We've been talking about gaming mice a little bit in the past few weeks, and one of the ways gamers judge the quality of their mice is by the DPI: dots per inch. You see a high number, and you think you have a good mouse. Does that number mean anything in terms of actual performance?
"The industry has been highly successful in establishing this number as something highly important, when in reality it doesn't really mean all that much," Kim Rom, the CMO of SteelSeries told Ars.
A major European campaign, Safer Internet Day (SID), kicked off today, with the intent of teaching children aged five and up the importance of protecting their online identity and not talking to strangers.
"This is 'Magic' and this is 'Jack'," the little girl says in the video ad, holding her two cute puppy dogs up to the camera. The girl's father, magicJack inventor Dan Borislow, then asks her, "Kylie, did you know that your dad is going to let everybody try a magicJack in the whole country for free?"
Free for 30 days, that is. magicJack is a popular service comparable to VoIP, except that after you hook its app into a USB port on your broadband connected computer, you plug the USB gadget to the RJ11 slot in your telephone.
Intel has been briefing folks on Westmere, the company's 32nm shrink of the Nehalem architecture, under NDA for some time now. But the big public reveal comes in a Monday session. Westmere is actually more than a straight shrink of Nehalem from 45nm to 32nm—it brings some new features and instructions, all of which Intel will detail in this session.
Note that Intel recently launched the first round of its Westmere products, in the form of the desktop-oriented Clarksdale and the mobile-oriented Arrandale chips.
Heavy Rain is the type of game that we claim to want more of: story-driven, high-concept, and emotionally affecting. We have played a lengthy demo for a preview, and have the final copy in our office right now, but have yet to tackle the final code as we approach the title's release on February 23. What we know about the game however, from interviews and our own hands-on time, leads us to believe that the title has a very rough time ahead of it both critically and at retail.
In many ways, Heavy Rain seems nearly designed to fail.
This is a reminder post for all the Windows 7 users still using the Release Candidate (build 7100) that was released to the public in May 2009. Bi-hourly shutdowns of this build will begin on March 1, 2010, or four weeks from today. This means that the user will be told to install a released version of Windows and their PC will shut down automatically every two hours. On June 1, 2010, if you are still on the Windows 7 RC, your license will expire and the non-genuine experience will be triggered.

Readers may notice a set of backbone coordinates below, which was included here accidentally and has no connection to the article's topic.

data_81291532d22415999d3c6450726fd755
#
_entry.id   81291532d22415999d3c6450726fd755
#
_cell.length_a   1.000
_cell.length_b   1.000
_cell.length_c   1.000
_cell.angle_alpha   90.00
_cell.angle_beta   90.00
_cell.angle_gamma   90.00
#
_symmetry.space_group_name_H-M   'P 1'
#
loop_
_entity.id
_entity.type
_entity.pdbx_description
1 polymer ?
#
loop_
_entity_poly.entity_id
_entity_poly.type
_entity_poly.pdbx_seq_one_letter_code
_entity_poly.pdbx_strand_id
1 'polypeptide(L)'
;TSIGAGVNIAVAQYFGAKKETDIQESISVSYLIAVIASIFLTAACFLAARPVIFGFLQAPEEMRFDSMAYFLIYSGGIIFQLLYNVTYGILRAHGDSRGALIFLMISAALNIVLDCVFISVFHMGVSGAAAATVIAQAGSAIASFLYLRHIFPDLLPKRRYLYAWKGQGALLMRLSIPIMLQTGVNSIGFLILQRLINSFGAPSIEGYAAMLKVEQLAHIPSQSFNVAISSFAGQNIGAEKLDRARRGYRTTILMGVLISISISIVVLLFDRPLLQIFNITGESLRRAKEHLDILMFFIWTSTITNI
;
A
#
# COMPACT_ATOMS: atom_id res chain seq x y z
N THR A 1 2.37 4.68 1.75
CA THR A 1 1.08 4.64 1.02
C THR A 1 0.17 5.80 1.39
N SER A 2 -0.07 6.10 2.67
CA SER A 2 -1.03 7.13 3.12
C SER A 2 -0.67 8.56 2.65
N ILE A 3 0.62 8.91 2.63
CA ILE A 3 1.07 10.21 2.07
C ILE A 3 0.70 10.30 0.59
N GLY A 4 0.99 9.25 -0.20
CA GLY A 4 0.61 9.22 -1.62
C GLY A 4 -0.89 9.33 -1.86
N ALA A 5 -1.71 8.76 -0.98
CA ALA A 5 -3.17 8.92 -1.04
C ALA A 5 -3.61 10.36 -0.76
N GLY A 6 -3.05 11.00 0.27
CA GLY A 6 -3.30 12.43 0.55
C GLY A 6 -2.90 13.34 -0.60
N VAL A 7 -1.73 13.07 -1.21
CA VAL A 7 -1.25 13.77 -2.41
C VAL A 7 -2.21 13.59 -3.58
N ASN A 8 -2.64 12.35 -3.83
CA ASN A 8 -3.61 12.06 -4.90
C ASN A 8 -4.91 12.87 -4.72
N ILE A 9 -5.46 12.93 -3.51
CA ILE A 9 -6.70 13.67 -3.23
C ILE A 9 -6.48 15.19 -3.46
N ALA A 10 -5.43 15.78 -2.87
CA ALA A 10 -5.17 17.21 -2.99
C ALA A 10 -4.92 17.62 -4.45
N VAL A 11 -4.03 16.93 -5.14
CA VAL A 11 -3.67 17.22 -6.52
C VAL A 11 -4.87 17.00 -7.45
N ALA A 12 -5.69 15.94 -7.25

At the close of trading Thursday, Microsoft announced the results for its second quarter of fiscal year 2010, which ended December 31, 2009. Revenue of $19.02 billion, a 14 percent increase from the same period of the prior year, set a new a record for the company. The three other financial measures—operating income ($8.51 billion), net income ($6.66 billion), and earnings per share ($0.74)—all were up year-over-year, 43 percent, 60 percent, and 57 percent, respectively.
So what is Microsoft's explanation for the positive growth across the board? Its latest client operating system.
On the first day of CES, I dropped by the Qualcomm booth looking for ARM-based smartbooks to try out. As I poked and prodded the Lenovo Skylight, I pulled out my Nexus One and dropped it on top of the unit for a size reference so that we could snap picture of it. As I stood there looking at the phone laying on top of the smartbook and contemplating the fact that both of these (Android-based) devices had 1GHz, ARM-based Snapdragon processors in them, I glanced across the booth and spotted an ARM-based game console sitting right next to the ARM-based iRex Iliad e-reader.
Less than a month after retroactively declaring that its A+, Network+, and Security+ certifications would expire three years after the testing date, industry group CompTIA has reversed its position. All current holders of A+, Network+, and Security+ certs will remain certified for life, as they were promised when they took the exams.
In addition, anyone who takes those exams during 2010 will remain certified for life. Starting in 2011, however, new certs will expire after three years.
With the current generation of consoles, online play has become ubiquitous, leaving us with systems that are constantly connected to the Internet. This has led to many great things, like the advent of downloadable games, online multiplayer, and quick and easy game updates. But it's not without its drawbacks.
With the seemingly non-stop barrage of new hardware iterations, it's likely that at some point you'll decide to upgrade. But where does that leave your current console? There's all sorts of personal data tucked away that needs to be removed before it can be safely sold.
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